The First Circuit Invalidates Part of DOMA

The opinion by Judge Boudin is here.  A few things to note:

1.  The First Circuit makes a heroic effort to explain what the “rational basis with bite” standard means any why portions of DOMA flunk that test.  Judge Boudin also suggests a few times that this case gives the Supreme Court a chance to straighten out the jurisprudence in this area if it so chooses.

2.  The Court’s relies in part on the idea that greater scrutiny must be given (under the Commerce Clause) to federal statutes that regulate areas of traditional state concern like marriage. This gives the Supreme Court a way of striking down part of DOMA without reaching the equal protection issue.

3.  In relation to point #2, the Court notes that DOMA is devoid of any factual findings by Congress, which also resonates with Lopez.

4.  The contrast between the excellence of this opinion and the slapdash quality of the Ninth Circuit’s ruling on same-sex marriage is stark.  Sure, they involve different issues, but still.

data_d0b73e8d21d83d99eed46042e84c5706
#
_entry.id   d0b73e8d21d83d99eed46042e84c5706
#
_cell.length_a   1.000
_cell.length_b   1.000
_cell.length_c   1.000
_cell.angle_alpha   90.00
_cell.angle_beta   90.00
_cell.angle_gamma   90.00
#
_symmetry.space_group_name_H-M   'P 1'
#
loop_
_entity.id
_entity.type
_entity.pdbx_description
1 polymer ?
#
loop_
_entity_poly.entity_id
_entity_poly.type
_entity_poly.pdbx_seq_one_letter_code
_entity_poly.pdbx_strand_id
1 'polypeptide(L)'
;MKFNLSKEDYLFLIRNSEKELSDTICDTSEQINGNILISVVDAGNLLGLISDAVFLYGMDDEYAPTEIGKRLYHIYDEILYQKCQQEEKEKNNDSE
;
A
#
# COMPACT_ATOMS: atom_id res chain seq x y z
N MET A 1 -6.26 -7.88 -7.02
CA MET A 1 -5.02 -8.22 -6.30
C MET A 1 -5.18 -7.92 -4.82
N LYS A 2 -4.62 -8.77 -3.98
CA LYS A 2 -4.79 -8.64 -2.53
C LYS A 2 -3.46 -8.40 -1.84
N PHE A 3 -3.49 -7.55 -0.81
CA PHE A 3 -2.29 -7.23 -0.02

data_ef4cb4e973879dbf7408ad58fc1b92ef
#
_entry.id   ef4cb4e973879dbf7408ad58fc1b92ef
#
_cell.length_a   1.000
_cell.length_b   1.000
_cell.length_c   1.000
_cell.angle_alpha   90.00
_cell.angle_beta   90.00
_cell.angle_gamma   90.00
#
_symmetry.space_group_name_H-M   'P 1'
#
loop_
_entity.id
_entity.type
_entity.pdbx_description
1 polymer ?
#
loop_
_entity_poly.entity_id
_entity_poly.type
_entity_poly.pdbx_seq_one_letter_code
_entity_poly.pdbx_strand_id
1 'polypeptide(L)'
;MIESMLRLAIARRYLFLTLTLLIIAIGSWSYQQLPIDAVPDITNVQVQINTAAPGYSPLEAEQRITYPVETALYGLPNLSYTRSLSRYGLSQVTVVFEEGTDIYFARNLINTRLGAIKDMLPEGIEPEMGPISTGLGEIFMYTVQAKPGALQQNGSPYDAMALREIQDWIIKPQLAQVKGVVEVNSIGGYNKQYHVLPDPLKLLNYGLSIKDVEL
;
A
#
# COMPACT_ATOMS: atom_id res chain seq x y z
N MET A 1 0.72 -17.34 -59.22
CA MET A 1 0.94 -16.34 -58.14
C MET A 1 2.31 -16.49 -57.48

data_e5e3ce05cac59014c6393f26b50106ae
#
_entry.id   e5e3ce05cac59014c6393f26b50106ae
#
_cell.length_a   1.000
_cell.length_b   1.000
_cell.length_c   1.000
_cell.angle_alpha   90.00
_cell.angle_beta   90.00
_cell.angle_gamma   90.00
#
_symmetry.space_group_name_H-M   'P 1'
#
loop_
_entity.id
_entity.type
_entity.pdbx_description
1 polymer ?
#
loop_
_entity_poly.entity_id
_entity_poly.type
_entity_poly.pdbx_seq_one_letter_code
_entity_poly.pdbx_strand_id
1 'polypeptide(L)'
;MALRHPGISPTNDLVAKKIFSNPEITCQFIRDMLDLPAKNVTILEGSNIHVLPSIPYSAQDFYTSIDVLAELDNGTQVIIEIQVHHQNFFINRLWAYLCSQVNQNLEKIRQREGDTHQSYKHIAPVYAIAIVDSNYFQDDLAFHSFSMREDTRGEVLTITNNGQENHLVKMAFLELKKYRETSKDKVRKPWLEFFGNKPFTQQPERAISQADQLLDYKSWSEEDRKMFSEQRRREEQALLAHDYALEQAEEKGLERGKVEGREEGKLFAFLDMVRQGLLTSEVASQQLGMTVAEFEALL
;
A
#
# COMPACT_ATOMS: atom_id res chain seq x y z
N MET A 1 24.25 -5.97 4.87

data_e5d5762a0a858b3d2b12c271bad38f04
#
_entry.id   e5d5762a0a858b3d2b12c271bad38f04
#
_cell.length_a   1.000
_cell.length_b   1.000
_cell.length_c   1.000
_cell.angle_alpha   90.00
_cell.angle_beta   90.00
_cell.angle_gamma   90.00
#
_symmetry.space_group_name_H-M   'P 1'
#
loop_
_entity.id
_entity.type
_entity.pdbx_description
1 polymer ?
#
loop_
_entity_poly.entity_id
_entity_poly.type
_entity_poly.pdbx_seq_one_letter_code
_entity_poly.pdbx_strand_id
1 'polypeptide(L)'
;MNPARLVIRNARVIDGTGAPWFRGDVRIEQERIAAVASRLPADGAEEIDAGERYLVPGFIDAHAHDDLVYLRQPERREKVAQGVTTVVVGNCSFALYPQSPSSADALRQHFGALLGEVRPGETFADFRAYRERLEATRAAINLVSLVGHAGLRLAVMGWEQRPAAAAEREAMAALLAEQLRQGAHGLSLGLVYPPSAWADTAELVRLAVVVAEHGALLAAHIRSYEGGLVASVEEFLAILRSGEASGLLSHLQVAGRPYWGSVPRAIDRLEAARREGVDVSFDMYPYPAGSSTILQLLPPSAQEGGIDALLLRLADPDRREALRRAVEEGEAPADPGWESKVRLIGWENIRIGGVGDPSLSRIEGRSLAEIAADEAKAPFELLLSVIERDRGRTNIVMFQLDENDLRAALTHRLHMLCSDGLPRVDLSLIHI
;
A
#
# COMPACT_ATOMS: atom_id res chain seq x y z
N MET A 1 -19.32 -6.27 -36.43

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2 Responses

  1. Joe says:

    I agree it’s a good opinion but disagree that the 9th Cir. was “slapdash” though we will have to respectively disagree on the latter.

    The 9th Cir. in part rested on rational basis with bite, which seems to confuse even some law professors in some ways (general statement there), and it’s good that it clearly stated this concept that the USSC has used in recent years.

    The federalism section (which the judge below used too to some eyebrow raising) is to me nifty really & even convincing but its really no more crafty than what the 9th Cir. did. Kennedy in Lopez might have agreed that ‘traditional state functions’ should cause courts to be more dubious in cases of this type, but it requires applying dicta in various cases to get there.

  2. Kent says:

    While, in this case, it took the court until the second sentence to show their cards, I still think the general rule, that you can usually tell the outcome of a decision by the first sentence, holds true.

    The second sentence reads: “the appeals contest the right of Congress to undercut the choices made by same-sex couples and by individual states in deciding who can be married to whom.”